To treat, I spray all areas of the plants, but I especially focus on the new growth and flowers because that’s where we’ve found the most damage in the past. The pickleworm and melonworm moths lay their eggs around sundown and are active for only a few hours, but they lay enough eggs that hatch enough larvae to really cause some serious damage. Most of the time, the damage is so bad by the time it’s noticed that there’s no solution other than to rip out and discard the infested plants. I’ve literally cried over this. But not this year (not yet, anyway).
We’ve been harvesting quite a few perfectly shaped, sweet as sugar cukes a couple times a week. It almost seems too good to be true. I’ll bask in this glory for as long as I can. I’ll show off my cucumbers to my fellow vendors at the farmers market, and bite into one every single day. So, friends, the moral of this little story is to stop being stubborn. Don’t repeat the same mistakes season after season, and don’t give up! Listen to the seasoned gardeners around you and take their advice. And enjoy the fruits (and veggies) of your labor.
With dirty fingernails and an armful of cucumbers,
“Of the seven deadly sins, surely it is pride that most afflicts the gardener.”
― Michael Pollan, Second Nature: A Gardener’s Education
Why do I have a garden? I started thinking about that very question as I enthusiastically told a coworker what was in my bowl: Red Russian Kale, Louisiana Pink Tomatoes, Cosmic Purple Carrots, roasted Detroit Dark Red beets, etc. Do people often get this excited about salad? Why was I so overjoyed?
I think there’s something extremely gratifying about seeing something go from seed to plate. It’s more fun than farm to table. It’s labor. It’s nurture. It’s my urban garden.
It’s a lot of work. My back gets sore, my legs ache, and I always have dirt under my nails. Wearing gloves just doesn’t cut it. I like to feel what I’m doing because, well, gardening is intimate. It’s a kinesthetic art just as much as it’s visual. I love it so much that I’m always posting photos of my little backyard farm. As I look back through my Instagram feed, I see just how proud I am. Sometimes, I even take selfies with veggies (don’t judge).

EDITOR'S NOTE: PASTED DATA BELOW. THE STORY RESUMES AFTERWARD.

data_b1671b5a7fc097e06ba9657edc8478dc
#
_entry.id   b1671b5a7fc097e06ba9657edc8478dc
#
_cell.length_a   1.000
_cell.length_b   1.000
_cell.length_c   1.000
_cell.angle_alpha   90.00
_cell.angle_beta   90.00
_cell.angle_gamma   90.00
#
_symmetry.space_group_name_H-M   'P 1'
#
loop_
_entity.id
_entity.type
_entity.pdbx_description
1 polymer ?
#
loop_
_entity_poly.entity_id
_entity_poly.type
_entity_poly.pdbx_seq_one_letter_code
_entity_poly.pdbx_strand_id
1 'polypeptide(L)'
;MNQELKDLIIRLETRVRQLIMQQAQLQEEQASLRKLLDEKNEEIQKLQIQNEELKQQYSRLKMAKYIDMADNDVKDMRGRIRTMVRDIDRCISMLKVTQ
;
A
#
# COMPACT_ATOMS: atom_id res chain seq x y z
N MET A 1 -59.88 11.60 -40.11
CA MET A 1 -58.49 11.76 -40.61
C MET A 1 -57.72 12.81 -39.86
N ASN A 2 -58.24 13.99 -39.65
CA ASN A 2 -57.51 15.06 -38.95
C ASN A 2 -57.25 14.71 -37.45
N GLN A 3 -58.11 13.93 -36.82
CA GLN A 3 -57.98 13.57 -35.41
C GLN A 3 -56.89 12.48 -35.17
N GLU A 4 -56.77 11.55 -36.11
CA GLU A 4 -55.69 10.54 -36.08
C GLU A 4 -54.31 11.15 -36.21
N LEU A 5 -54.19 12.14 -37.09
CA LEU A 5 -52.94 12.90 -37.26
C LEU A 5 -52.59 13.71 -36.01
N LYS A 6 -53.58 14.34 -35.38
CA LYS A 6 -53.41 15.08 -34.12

But is it cheaper to grow your own? Some people think that we save a lot of money by growing our own veggies. It’s quite the contrary, actually. I’m sure I spend more. The veggies cost nearly nothing to raise from seed, but it’s the soil, the water (our rain barrel never has enough), the organic amendments, and the time. Oh my gosh, if time really were money…
In the end of the day, it’s amazing to say “this was a seed and now it’s in my tummy.” I love to share with my neighbors and friends, and I really love to talk to other gardeners. There really is a sense of pride, joy, and commitment to playing in the dirt. It’s a way of life, and I wouldn’t trade my shovel and dirty fingernails for anything.
Until next time, my gardening friends. It’s Spring! Go get dirty.
Hi, friends. It’s been a little while since I’ve posted, and I wished time didn’t move so quickly, but owning a business plus working full-time is more than I bargained for. And, while I planned on writing a nice, long out-from-under-this-rock-called-life re-emergence post… (you get the picture).
I’ve never, ever successfully grown a beet. I’ve tried and tried. Detroit Dark Reds just don’t work. Perhaps it’s our climate, perhaps it’s the soil, perhaps it’s me. I threw in the towel…but only for a nano-second. I opted for another variety: Chioggia. Their candy cane stripey-ness called to me. I needed to try. And guess what? Can you guess? Can you? Can you?
I couldn’t be any more excited. I could just scream. I was so impatient that I plucked it from the ground this afternoon and immediately cut into it. It’s a beauty. I’m proud. I win.
Until next time (which I promise won’t be too long from now),
It’s finally Fall! I love the Fall. For a lot of people, it means leaves are turning beautiful shades of crimson, orange, and goldenrod, but for us gardeners in Florida, it means a whole new season of gardening. Actually, it’s the kickoff to eight glorious months of garden-friendly weather. Summer is a moot point; I’ve given up. Planting in the Summer only leads to heartache and asking myself “why, why, why did I do this…again?” So I wait. I patiently (haha) wait until October.